By LA Weekly
By Henry Rollins
By Weekly Photographers
By Shea Serrano
By Nate "Igor" Smith
By Dan Weiss
By Erica E. Phillips
By Kai Flanders
In mid-December, the U.K.’s Guardian newspaper ran an interview with Mary J. Blige, in which she said, “The blacker you are, the worse it is for you [in America]. If you’re mixed, you’ve got a shot. If you cater to what white America wants you to do and how they want you to look, you can survive. But if you want to be yourself, and try to do things that fit you, and your skin, nobody cares about that. At the end of the day, white America dominates and rules. And it’s racist.” Needless to say, that interview was a hot e-mail item, linked on countless Web sites, and the source of not a little controversy. But Blige’s candid observations were draped in unintentional comedy (or tragedy) by the posters hawking her new album, The Breakthrough, which had already papered American cities coast to coast by the time the interview dropped. On those posters, Blige is caught black-and-white style — skin lightened, eyebrows plucked and dyed, and blond hair twisted in a Heidi braid. And in the PR shot accompanying the new CD, her flowing blond locks and heavily airbrushed face reveal acquiescence, not resistance, to the cultural forces she lambasts in her quote. Granted, Blige has been rocking blond wigs and weaves for years. At least now she’s upped her hair-glue game. Maybe that’s “progress.”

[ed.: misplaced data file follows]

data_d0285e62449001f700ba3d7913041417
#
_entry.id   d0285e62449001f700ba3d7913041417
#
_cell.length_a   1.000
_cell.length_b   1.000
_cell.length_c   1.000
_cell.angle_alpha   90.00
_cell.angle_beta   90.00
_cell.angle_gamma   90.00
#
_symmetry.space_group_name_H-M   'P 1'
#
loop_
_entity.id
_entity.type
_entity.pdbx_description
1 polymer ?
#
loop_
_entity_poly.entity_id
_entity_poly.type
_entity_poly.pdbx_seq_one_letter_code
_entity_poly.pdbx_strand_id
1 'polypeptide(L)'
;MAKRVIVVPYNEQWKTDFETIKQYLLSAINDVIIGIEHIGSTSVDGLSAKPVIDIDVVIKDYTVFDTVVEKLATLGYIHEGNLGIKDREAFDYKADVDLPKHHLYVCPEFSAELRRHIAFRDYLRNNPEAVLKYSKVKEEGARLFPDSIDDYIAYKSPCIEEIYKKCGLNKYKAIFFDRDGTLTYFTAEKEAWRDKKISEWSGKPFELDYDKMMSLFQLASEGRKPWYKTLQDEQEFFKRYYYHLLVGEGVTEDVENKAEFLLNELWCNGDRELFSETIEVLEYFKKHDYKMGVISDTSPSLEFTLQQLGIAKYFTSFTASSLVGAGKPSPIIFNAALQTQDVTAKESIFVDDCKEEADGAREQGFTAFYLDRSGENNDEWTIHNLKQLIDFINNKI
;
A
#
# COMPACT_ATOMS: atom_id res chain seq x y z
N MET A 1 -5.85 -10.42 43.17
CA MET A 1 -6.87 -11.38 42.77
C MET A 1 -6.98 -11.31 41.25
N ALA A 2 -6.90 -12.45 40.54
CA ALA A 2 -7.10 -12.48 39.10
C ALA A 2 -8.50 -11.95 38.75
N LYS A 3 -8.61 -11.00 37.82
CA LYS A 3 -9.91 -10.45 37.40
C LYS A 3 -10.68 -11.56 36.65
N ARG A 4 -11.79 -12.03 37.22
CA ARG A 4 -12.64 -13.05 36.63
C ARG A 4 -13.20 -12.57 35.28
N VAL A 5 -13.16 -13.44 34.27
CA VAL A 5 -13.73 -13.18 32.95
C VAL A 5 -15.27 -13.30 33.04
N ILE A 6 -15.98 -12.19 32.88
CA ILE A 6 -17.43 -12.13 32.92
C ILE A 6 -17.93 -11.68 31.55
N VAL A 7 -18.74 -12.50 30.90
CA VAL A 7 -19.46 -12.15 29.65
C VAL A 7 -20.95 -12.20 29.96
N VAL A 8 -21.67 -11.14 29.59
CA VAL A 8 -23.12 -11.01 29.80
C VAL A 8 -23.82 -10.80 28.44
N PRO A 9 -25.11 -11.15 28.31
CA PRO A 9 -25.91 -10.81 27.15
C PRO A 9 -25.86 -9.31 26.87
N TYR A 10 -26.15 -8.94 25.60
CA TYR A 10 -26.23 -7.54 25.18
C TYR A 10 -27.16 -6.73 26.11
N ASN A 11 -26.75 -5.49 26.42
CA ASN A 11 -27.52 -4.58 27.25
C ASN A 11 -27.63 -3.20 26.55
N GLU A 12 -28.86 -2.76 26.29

Blige doesn’t much sing about the issues she discussed with The Guardian — not explicitly, anyway. But her voice has, in part, been shaped by them. Much of the domestic violence, emotional abuse and self-hatred she’s sung about from the beginning are side effects and consequences of racial hierarchy and power plays. The anguish, the exhaustion, the fury and the sadness in her vocals — even those eardrum-splattering sounds resulting from her legendary pitch problem — all seep from wounds larger and older than the first-person woes outlined in her discography. In her actual lyrics, however, Blige has rarely lifted her eyes from her own navel to acknowledge a larger world — except to thank fans who share her pain, and to offer herself as their patron saint.